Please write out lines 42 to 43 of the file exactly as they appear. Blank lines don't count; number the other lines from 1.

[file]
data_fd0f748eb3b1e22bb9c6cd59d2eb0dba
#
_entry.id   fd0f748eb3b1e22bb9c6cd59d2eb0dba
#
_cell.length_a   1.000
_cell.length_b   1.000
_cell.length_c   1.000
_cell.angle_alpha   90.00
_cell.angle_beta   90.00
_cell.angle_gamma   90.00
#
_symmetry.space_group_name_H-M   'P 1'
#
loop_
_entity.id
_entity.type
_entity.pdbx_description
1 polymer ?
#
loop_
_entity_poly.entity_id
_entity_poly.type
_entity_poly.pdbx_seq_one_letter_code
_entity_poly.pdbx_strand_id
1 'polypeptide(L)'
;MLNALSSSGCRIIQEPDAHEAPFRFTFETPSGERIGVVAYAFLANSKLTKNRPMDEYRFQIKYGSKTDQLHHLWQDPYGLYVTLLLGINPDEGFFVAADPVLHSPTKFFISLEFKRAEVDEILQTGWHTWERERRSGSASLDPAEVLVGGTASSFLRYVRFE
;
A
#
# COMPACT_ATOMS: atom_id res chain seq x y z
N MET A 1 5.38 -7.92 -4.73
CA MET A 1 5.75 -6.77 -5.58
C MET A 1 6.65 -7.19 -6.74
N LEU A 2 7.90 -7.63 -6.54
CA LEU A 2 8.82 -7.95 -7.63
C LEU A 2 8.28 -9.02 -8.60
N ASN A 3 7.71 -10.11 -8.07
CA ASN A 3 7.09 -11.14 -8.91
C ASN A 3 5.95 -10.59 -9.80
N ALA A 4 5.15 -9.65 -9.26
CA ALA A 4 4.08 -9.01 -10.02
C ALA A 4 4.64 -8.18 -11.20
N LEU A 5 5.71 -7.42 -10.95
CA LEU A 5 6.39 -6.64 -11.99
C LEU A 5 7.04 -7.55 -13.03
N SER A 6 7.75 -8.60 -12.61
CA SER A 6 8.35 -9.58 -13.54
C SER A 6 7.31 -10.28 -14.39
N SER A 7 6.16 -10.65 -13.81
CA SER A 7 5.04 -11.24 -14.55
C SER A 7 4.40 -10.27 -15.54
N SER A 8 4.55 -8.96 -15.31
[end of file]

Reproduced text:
C ALA A 4 4.64 -8.18 -11.20
N LEU A 5 5.71 -7.42 -10.95